The Guyana Times published a story on Thursday March 20 reporting that the Opposition had caused a poll to be conducted last month which found that “former President Bharrat Jagdeo would be the most formidable candidate that the Opposition parties…could face in any upcoming general elections.” The following day the Guyana Chronicle carried a front page headline as follows: “Jagdeo favoured as PPP’s presidential candidate” in an Opposition poll. The Opposition denied any such poll.
The publications in the newspapers which followed outreaches organized by loyalist Ministers, belie Dr. Jagdeo protestations that he is not interested in a third term. This new campaign was no doubt inspired by talk of a landslide victory if he had been the candidate in 2011, and if he is now the candidate. An expensive campaign was also put together in 2010 which only fizzled out when General Secretary Donald Ramotar took a stand against a third term. Now that elections appear to be on the horizon Dr. Jagdeo is beginning to drool with renewed ambition and hunger for high office.
From the time he settled in to the Presidency and realized its potential to elevate him to ‘greatness’ and wealth (by saving), Dr. Jagdeo set in motion a two pronged strategy. He began to nurture and encourage a group of business people, many of whom expanded through opportunities available from state contracts and other linkages, into massive and still growing conglomerates. Today, crony capitalism has taken root in Guyana in a big way. This group is personally loyal to Dr. Jagdeo and displays nominal loyalty to the PPP but some are now quietly establishing or renewing links with the Opposition.
The second limb of the plan was to break down any independent thinking and resistance to himself from the leadership of the PPP. Party stalwarts were retired, removed or sidelined. Independent voices were driven out, stilled or subverted. The newcomers, enticed with career opportunities and devoid of ideological commitment or political history, easily fell in line and learnt that exaggerated and sycophantic displays of loyalty offered security of tenure and protection, albeit limited, from the great man’s rages.
Unfortunately, the core leadership of the PPP unwittingly succumbed in the early stages of these plans, not realizing their implications. Worse, even after the Party realized their purport, they went along, seeing only short term advantages and not the big picture. They certainly did not recognize that the ambitions of Dr. Jagdeo, who was soon to leave office, could not be contained. The 2011 elections revealed the extent of the damage to the Party.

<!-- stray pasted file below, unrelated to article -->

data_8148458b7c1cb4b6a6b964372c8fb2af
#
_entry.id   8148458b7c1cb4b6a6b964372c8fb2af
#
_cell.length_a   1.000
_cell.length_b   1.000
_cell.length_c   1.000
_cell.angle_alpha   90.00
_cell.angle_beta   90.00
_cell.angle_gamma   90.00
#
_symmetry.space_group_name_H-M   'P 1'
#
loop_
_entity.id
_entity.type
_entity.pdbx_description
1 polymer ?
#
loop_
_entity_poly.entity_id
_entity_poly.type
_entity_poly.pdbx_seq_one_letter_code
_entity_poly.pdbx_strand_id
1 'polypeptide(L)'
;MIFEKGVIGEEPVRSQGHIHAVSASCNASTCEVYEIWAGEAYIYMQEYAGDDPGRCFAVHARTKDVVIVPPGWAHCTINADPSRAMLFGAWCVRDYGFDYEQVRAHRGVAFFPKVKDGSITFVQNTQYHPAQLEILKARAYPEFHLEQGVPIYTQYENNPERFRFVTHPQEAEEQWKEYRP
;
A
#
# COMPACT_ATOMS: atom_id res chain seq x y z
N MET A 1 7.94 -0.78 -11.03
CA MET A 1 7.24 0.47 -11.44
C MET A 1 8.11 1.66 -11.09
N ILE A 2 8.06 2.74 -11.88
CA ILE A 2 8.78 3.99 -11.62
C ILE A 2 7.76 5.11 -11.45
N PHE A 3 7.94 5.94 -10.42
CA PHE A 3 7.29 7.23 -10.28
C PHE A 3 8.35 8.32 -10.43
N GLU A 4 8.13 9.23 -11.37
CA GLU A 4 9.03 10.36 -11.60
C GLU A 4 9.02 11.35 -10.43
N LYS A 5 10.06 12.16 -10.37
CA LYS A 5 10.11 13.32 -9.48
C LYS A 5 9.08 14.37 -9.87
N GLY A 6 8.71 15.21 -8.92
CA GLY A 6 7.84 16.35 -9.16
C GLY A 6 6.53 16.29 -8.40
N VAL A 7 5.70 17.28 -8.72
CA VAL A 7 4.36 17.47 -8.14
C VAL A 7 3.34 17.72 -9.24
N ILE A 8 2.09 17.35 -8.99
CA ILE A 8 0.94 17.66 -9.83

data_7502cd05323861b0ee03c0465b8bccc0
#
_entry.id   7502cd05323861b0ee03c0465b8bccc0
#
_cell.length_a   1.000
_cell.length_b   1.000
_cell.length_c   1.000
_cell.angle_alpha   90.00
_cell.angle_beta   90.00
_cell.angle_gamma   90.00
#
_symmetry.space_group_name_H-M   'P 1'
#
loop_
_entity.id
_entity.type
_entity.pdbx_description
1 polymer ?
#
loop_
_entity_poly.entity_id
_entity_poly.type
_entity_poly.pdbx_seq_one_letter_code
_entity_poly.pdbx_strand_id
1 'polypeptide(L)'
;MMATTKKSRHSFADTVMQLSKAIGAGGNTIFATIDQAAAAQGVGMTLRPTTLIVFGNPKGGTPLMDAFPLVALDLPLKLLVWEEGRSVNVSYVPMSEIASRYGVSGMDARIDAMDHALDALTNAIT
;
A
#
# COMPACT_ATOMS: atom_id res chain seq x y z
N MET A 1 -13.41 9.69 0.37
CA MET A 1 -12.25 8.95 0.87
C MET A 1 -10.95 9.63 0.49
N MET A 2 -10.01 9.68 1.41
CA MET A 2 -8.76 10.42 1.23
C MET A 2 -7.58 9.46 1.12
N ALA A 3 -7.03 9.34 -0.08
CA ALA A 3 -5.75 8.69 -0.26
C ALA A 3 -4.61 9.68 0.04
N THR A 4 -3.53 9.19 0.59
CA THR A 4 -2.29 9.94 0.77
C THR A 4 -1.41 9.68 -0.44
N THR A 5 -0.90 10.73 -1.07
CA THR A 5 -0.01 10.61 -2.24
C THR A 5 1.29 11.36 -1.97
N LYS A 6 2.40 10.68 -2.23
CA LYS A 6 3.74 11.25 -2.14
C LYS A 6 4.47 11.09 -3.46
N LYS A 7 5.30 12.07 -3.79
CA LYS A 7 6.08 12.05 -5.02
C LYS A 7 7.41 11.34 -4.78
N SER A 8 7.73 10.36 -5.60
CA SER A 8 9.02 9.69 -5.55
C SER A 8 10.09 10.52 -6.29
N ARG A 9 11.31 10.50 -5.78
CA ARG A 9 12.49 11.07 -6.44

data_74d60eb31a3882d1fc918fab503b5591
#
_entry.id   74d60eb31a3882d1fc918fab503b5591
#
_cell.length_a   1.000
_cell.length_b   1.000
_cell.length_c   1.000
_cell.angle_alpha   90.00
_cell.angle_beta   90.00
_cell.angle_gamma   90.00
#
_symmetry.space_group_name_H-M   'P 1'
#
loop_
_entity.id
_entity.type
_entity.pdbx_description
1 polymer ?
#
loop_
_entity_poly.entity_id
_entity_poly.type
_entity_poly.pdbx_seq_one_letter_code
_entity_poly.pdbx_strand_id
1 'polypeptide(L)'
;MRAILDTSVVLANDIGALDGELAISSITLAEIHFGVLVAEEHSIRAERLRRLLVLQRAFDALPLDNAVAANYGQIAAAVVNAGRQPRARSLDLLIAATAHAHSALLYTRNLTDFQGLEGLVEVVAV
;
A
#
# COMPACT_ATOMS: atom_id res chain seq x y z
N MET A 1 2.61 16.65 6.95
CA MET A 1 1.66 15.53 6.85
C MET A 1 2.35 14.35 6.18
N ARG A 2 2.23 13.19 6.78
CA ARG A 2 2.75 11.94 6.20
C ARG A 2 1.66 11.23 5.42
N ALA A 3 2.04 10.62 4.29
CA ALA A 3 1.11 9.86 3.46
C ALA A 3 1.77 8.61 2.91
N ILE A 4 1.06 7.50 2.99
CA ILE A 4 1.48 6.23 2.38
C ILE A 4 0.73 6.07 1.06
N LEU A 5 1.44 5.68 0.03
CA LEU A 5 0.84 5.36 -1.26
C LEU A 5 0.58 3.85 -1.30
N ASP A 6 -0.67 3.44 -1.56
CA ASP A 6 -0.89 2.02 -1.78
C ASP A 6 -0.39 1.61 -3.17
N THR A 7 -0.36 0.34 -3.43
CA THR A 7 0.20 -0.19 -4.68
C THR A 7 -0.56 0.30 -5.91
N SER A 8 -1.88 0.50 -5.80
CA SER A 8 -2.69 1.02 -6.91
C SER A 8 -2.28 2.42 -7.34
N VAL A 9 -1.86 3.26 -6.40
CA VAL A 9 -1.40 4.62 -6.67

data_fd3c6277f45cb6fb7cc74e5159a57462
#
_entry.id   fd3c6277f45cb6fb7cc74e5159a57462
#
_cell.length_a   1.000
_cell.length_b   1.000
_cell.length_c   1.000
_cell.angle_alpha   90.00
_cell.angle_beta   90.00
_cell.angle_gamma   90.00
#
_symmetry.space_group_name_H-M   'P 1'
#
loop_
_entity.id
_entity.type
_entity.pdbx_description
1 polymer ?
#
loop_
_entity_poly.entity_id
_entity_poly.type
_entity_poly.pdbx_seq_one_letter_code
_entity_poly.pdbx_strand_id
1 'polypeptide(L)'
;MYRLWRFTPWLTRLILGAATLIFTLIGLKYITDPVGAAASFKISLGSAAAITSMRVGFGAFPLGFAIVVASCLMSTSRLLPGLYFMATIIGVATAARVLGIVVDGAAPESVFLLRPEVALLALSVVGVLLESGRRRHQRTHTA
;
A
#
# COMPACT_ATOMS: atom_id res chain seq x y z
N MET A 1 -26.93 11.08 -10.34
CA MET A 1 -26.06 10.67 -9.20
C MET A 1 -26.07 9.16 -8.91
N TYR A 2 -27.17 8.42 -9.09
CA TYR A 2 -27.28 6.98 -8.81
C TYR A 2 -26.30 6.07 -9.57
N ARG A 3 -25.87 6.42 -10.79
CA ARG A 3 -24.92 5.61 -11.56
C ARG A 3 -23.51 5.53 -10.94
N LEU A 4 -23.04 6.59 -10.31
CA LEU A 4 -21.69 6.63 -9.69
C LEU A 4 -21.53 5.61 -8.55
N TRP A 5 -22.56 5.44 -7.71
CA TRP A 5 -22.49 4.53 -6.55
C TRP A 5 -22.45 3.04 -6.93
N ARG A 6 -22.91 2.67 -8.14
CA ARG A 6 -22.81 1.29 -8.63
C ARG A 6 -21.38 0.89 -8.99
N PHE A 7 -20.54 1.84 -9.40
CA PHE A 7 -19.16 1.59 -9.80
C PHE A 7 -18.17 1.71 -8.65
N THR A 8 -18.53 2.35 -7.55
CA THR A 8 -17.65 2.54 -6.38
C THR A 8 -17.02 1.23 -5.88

The open campaign for a third term, the direct challenge to President Ramotar and his leadership and the attempt to deprive him of a second term, whether of a minority government or not, were nevertheless exposed by the publications. But Dr. Jagdeo can only succeed if he divides the Party which he clearly has no qualms in doing. He can make bold to raise this direct challenge because, although President Ramotar recognizes the need to curb his influence, he has taken no decisive action to do so. President Ramotar is now paying the price for inaction, which will probably continue and which will become increasingly costly. Dr. Jagdeo, salivating for office, is not going to give up against President Ramotar and the PPP who are not his comrades, but instruments of his now monumental ego and ambition. Scheming has been perfected into a high art.
Dr. Jagdeo, who now has nothing but contempt for the alleged failings of the leadership of the PPP and of the Government, arrogantly sees little obstacle in his path even though, as one comrade told him immediately after the elections in 2011, ‘it was your mansion and pension that caused the loss.’ The comrade, deprived of high office as a consequence, omitted the cussing out, loud music, lewd dancing, big rallies and years of hostility to sugar workers, all designed by the genius. Dr. Jagdeo succeeded in doing what the British, Americans and the PNC together could not do – deliver an electoral disaster to the Party of Cheddi Jagan. With his usual hubris he now believes that only he can reverse the disaster of his own creation, ‘deal’ with the Opposition and manage Guyana.
The PPP would unfortunately continue to regard an anti-socialist like Dr. Jagdeo as a ‘comrade,’ and defend him, in order to maintain the appearance of unity, even though he has demonstrated by the publications and otherwise, over and over again, that he cares nothing about Party unity. The success of his plan for the Party has weakened it, has caused simmering discontent, has led to the almost total depletion of leadership material which understands the primacy of the PPP’s commitment to the disadvantaged within certain ideological perspectives and underpinnings.
Unless the Jagdeo grip on the throat of the Party and Government is prised open by President Ramotar, finger by finger, and he nurtures the leaders mentioned above, and they in turn show some political courage, the intellectual successors of Dr. Jagdeo will eventually inherit the leadership of the Party and Government, and he and they will have the last laugh.